Fresh warnings made about “irreparable” environmental damage of HS2

New arguments have emerged that the HS2 development, in its current form, is causing too much irreparable damage to the environment. Jasleen Mann reports.


ccording to the Cheshire Wildlife Trust and The Woodland Trust, 129 ancient woodlands in the UK will be impacted along the HS2 route, with irreplaceable habitats being destroyed. Of these woodlands, 60 will be impacted through direct loss and 69 will be destroyed through indirect impact due to close proximity to the tracks.

The conservation organisations argue that the sum of compensation for the environmental impact of HS2 must be larger than what is currently proposed due to the fact that these habitats are considered irreplaceable.

Cheshire Wildlife Trust’s Sean Hawkins Nature Reserve is the habitat of water voles, which are a nationally endangered mammal. According to the trust, HS2 does not plan to trap and relocate the water voles.

In addition, there are concerns that due to the length of the track, river corridors will be fragmented. For this reason, the organisations are questioning HS2’s commitment to delivering a net-gain in biodiversity on its northern leg.

Offsetting the environmental impact of HS2

According to Kathleen Covill, Principal Specialist for Land Use (HS2), the direct impact for phase 1 was 24 hectares, 10 hectares for phase 2a and six for phase 2b. However, due to detailed design at least 3.4 hectares were avoided.

The HS2 Woodland Fund opened in February 2018, with a budget of £1m. However, a further £4m budget was made available for projects until 2022/2023. The fund aims to create native woodland and restore plantations on ancient woodland sites near the HS2 route.

Over £1.1m has been spent on new habit planting and restoration. 130 hectares of new habitat have been plated as well as 90 hectares of restored ancient woodland.

They are using their own tool to measure biodiversity, which is out of date and untested.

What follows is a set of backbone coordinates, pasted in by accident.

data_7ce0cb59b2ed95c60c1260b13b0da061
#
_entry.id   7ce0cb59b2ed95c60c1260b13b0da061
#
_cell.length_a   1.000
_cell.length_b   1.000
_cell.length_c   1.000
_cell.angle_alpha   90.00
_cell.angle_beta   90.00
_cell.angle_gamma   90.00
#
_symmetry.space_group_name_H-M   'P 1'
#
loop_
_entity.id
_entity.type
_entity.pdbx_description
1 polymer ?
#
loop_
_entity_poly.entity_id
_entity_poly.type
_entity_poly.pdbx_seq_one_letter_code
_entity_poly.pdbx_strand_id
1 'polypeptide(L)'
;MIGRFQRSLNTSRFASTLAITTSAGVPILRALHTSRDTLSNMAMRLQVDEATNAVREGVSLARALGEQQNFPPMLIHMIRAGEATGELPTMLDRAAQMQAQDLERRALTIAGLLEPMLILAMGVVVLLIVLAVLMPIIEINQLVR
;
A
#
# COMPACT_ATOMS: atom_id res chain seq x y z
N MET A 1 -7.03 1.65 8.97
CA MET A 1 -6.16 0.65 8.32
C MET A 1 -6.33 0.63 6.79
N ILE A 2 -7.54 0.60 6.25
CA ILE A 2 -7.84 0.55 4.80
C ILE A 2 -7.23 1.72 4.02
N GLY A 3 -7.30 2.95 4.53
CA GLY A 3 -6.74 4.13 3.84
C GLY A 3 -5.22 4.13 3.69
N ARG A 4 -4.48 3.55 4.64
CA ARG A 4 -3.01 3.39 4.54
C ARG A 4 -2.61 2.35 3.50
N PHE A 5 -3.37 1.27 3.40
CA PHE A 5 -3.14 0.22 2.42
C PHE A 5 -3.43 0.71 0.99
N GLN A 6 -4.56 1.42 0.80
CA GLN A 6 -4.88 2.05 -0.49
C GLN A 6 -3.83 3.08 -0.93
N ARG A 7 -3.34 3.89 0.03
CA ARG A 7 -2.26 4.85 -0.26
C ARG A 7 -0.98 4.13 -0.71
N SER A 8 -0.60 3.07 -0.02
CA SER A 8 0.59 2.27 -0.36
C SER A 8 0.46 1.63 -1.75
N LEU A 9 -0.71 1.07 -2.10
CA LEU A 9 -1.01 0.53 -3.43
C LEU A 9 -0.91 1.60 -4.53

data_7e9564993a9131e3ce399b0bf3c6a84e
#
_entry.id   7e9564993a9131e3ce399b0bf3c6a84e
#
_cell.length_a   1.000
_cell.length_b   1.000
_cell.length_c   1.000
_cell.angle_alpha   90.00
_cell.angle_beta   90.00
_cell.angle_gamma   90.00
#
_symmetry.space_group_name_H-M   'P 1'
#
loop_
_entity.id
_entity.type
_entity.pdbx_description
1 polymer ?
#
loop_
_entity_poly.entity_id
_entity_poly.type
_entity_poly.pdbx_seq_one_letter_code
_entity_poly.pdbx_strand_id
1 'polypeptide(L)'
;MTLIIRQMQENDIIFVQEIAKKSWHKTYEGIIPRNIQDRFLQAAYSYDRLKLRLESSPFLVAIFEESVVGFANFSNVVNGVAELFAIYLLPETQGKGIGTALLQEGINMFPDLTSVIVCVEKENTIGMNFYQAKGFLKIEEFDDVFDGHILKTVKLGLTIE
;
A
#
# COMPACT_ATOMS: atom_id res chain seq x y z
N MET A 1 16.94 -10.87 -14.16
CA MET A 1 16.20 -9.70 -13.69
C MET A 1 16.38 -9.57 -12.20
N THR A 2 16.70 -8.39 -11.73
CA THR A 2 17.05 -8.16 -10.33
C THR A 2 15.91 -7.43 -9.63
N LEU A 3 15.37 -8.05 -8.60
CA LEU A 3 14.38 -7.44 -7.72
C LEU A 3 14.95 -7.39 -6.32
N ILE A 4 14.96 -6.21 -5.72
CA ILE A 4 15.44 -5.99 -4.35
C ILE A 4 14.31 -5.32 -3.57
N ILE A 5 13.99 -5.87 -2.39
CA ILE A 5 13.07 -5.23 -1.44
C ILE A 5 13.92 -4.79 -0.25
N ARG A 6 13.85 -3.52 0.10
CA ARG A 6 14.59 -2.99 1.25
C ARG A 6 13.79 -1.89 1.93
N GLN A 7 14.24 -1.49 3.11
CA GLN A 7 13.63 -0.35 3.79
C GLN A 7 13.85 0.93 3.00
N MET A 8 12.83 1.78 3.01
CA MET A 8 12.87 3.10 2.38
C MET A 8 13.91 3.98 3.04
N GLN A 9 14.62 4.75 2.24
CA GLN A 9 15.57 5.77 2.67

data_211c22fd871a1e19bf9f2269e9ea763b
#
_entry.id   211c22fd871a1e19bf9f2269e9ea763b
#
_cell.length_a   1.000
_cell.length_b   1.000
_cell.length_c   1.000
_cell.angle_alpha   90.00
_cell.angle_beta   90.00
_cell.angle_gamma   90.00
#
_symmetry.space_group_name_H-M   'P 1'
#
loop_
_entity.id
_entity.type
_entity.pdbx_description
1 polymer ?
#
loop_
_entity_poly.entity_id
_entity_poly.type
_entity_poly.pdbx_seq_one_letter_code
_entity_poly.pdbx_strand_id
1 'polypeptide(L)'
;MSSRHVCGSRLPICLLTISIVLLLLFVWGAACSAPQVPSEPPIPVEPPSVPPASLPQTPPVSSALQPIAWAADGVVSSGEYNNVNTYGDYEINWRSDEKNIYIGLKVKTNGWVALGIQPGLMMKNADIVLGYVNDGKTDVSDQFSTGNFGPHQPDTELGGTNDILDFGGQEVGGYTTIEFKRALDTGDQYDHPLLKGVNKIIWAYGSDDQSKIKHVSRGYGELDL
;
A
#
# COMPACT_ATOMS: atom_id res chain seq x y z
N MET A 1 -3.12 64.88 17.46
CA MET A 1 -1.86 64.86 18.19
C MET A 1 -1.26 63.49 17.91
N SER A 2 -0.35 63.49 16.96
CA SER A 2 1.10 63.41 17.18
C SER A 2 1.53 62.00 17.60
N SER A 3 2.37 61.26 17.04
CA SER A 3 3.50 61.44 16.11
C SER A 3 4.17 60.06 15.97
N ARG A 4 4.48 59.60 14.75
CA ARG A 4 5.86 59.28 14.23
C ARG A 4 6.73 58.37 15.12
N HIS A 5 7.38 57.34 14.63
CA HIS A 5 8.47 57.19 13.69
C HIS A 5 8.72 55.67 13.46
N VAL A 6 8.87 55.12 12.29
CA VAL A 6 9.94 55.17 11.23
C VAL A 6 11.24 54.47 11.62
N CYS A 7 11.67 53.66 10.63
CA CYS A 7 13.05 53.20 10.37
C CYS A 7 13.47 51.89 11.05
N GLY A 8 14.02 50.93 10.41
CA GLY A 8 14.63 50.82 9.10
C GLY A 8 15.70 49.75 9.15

Environmental organisations are calling on HS2 to adjust their environmental data. Dr Rachel Giles, evidence and planning programme manager at Cheshire Wildlife Trust, said: “They are using their own tool to measure biodiversity, which is out of date and untested. It is not peer reviewed.”

A review led by Professor Sir Partha Dasgupta resulted in a final report, called ‘The Economics of Biodiversity: The Dasgupta Review’ in 2021. The report discusses how to protect and enhance the natural world and addresses ecosystem processes and how they are impacted by economic activity.

The report suggests the way that nature should be considered in economics and decision-making. It is a key piece of research that has empowered organisations to demand environmental change.

The HS2 ‘Green Corridor’

According to Mark Thurston, chief executive of HS2: “All of our contractors work to the code of practice. We have got teams on the ground who are there to hold contractors to account, support the contractors and act as liaison with local communities.

“It’s not just about how we minimise the impact of construction but how we can give back to the community and create opportunities for employment, work with local schools. We have talked about The Community and Environment Fund and the Business and Local Economy Fund which bring local community projects to the fore.”

According to HS2, there are various environmental projects along the route which aim to protect, preserve, and enhance the natural environment.

HS2 provides various examples of how it is responding to the environmental impact of the project through ecological and landscape investments in categories such as ancient woodland strategy, ancient woodland compensation measures, creation of new wildlife habitats, protecting wildlife, and wildlife licenses.

An example of this is HS2’s ‘Green Corridor’, which is expected to run alongside the railway, connecting habitats and greener spaces. New woodlands, new ponds, grasslands, and meadows have also been put in place.

The "9-Euro-ticket", a flat rate monthly subscription that allows commuters to use regional trains as well as public transport throughout Germany, was available from June to August 2022. Credit: Ina Fassbender/AFP/Getty Images

Main image: Queen Elizabeth II (C) and Prince Edward (R) visit Paddington Station on 17 May 2022, to mark the completion of London's Crossrail project. Credit: Andrew Matthews/Pool/AFP/Getty Images.